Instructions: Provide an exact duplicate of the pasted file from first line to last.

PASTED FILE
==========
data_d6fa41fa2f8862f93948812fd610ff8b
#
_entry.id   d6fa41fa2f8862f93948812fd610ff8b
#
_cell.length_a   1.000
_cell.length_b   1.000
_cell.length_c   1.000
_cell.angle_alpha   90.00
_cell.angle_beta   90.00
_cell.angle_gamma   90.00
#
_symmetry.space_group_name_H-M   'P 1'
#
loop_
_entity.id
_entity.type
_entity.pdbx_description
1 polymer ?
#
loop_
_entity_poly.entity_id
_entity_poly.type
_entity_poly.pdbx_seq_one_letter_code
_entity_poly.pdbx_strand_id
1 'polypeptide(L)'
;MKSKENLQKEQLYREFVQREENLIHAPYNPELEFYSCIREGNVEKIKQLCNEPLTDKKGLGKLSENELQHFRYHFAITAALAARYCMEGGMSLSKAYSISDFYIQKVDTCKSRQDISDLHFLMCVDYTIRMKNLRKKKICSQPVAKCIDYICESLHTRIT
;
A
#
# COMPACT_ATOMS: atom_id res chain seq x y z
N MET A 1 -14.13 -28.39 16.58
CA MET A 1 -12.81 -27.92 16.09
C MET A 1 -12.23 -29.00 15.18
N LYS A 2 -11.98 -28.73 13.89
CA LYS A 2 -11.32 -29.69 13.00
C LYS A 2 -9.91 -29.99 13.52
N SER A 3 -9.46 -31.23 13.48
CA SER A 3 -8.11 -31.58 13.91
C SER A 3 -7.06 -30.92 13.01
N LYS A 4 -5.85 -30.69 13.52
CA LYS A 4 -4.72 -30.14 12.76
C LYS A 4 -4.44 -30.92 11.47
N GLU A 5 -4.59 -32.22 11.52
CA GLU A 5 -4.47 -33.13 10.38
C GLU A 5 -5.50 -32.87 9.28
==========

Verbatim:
data_d6fa41fa2f8862f93948812fd610ff8b
#
_entry.id   d6fa41fa2f8862f93948812fd610ff8b
#
_cell.length_a   1.000
_cell.length_b   1.000
_cell.length_c   1.000
_cell.angle_alpha   90.00
_cell.angle_beta   90.00
_cell.angle_gamma   90.00
#
_symmetry.space_group_name_H-M   'P 1'
#
loop_
_entity.id
_entity.type
_entity.pdbx_description
1 polymer ?
#
loop_
_entity_poly.entity_id
_entity_poly.type
_entity_poly.pdbx_seq_one_letter_code
_entity_poly.pdbx_strand_id
1 'polypeptide(L)'
;MKSKENLQKEQLYREFVQREENLIHAPYNPELEFYSCIREGNVEKIKQLCNEPLTDKKGLGKLSENELQHFRYHFAITAALAARYCMEGGMSLSKAYSISDFYIQKVDTCKSRQDISDLHFLMCVDYTIRMKNLRKKKICSQPVAKCIDYICESLHTRIT
;
A
#
# COMPACT_ATOMS: atom_id res chain seq x y z
N MET A 1 -14.13 -28.39 16.58
CA MET A 1 -12.81 -27.92 16.09
C MET A 1 -12.23 -29.00 15.18
N LYS A 2 -11.98 -28.73 13.89
CA LYS A 2 -11.32 -29.69 13.00
C LYS A 2 -9.91 -29.99 13.52
N SER A 3 -9.46 -31.23 13.48
CA SER A 3 -8.11 -31.58 13.91
C SER A 3 -7.06 -30.92 13.01
N LYS A 4 -5.85 -30.69 13.52
CA LYS A 4 -4.72 -30.14 12.76
C LYS A 4 -4.44 -30.92 11.47
N GLU A 5 -4.59 -32.22 11.52
CA GLU A 5 -4.47 -33.13 10.38
C GLU A 5 -5.50 -32.87 9.28